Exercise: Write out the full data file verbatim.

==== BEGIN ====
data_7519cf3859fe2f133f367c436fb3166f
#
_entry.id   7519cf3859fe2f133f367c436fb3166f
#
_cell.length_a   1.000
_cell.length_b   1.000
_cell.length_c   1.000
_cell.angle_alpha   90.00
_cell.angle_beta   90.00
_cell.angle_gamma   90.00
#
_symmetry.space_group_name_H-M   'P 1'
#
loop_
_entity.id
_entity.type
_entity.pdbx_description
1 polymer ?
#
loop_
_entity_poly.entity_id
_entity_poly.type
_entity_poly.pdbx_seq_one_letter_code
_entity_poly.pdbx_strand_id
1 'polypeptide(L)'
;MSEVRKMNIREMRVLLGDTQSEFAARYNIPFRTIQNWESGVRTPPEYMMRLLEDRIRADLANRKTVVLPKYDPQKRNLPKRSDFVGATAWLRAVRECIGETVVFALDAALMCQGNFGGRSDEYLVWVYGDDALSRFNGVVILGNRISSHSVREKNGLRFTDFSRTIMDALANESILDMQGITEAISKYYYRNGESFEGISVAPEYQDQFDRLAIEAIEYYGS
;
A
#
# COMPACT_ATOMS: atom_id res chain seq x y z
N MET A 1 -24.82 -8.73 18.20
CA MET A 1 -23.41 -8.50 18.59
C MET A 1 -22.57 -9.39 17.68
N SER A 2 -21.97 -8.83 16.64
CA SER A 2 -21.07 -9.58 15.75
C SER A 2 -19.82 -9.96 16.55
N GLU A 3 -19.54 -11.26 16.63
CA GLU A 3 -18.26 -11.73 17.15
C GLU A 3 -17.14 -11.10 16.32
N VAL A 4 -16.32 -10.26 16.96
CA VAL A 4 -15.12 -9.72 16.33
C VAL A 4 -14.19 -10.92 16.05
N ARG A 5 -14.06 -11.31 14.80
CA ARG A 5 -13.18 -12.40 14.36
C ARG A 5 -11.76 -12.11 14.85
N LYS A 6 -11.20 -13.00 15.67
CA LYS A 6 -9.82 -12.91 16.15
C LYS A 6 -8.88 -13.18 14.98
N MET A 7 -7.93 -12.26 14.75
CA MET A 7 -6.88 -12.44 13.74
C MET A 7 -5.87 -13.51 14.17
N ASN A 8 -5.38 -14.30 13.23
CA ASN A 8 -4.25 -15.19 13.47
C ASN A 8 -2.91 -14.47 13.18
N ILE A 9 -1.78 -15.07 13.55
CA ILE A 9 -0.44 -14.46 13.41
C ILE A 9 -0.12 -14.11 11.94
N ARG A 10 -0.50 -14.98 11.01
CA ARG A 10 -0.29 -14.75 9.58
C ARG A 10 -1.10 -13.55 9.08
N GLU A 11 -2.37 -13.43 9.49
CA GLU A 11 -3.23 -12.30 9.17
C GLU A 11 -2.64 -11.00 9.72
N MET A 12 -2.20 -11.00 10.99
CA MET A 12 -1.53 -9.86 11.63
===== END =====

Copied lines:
data_7519cf3859fe2f133f367c436fb3166f
#
_entry.id   7519cf3859fe2f133f367c436fb3166f
#
_cell.length_a   1.000
_cell.length_b   1.000
_cell.length_c   1.000
_cell.angle_alpha   90.00
_cell.angle_beta   90.00
_cell.angle_gamma   90.00
#
_symmetry.space_group_name_H-M   'P 1'
#
loop_
_entity.id
_entity.type
_entity.pdbx_description
1 polymer ?
#
loop_
_entity_poly.entity_id
_entity_poly.type
_entity_poly.pdbx_seq_one_letter_code
_entity_poly.pdbx_strand_id
1 'polypeptide(L)'
;MSEVRKMNIREMRVLLGDTQSEFAARYNIPFRTIQNWESGVRTPPEYMMRLLEDRIRADLANRKTVVLPKYDPQKRNLPKRSDFVGATAWLRAVRECIGETVVFALDAALMCQGNFGGRSDEYLVWVYGDDALSRFNGVVILGNRISSHSVREKNGLRFTDFSRTIMDALANESILDMQGITEAISKYYYRNGESFEGISVAPEYQDQFDRLAIEAIEYYGS
;
A
#
# COMPACT_ATOMS: atom_id res chain seq x y z
N MET A 1 -24.82 -8.73 18.20
CA MET A 1 -23.41 -8.50 18.59
C MET A 1 -22.57 -9.39 17.68
N SER A 2 -21.97 -8.83 16.64
CA SER A 2 -21.07 -9.58 15.75
C SER A 2 -19.82 -9.96 16.55
N GLU A 3 -19.54 -11.26 16.63
CA GLU A 3 -18.26 -11.73 17.15
C GLU A 3 -17.14 -11.10 16.32
N VAL A 4 -16.32 -10.26 16.96
CA VAL A 4 -15.12 -9.72 16.33
C VAL A 4 -14.19 -10.92 16.05
N ARG A 5 -14.06 -11.31 14.80
CA ARG A 5 -13.18 -12.40 14.36
C ARG A 5 -11.76 -12.11 14.85
N LYS A 6 -11.20 -13.00 15.67
CA LYS A 6 -9.82 -12.91 16.15
C LYS A 6 -8.88 -13.18 14.98
N MET A 7 -7.93 -12.26 14.75
CA MET A 7 -6.88 -12.44 13.74
C MET A 7 -5.87 -13.51 14.17
N ASN A 8 -5.38 -14.30 13.23
CA ASN A 8 -4.25 -15.19 13.47
C ASN A 8 -2.91 -14.47 13.18
N ILE A 9 -1.78 -15.07 13.55
CA ILE A 9 -0.44 -14.46 13.41
C ILE A 9 -0.12 -14.11 11.94
N ARG A 10 -0.50 -14.98 11.01
CA ARG A 10 -0.29 -14.75 9.58
C ARG A 10 -1.10 -13.55 9.08
N GLU A 11 -2.37 -13.43 9.49
CA GLU A 11 -3.23 -12.30 9.17
C GLU A 11 -2.64 -11.00 9.72
N MET A 12 -2.20 -11.00 10.99
CA MET A 12 -1.53 -9.86 11.63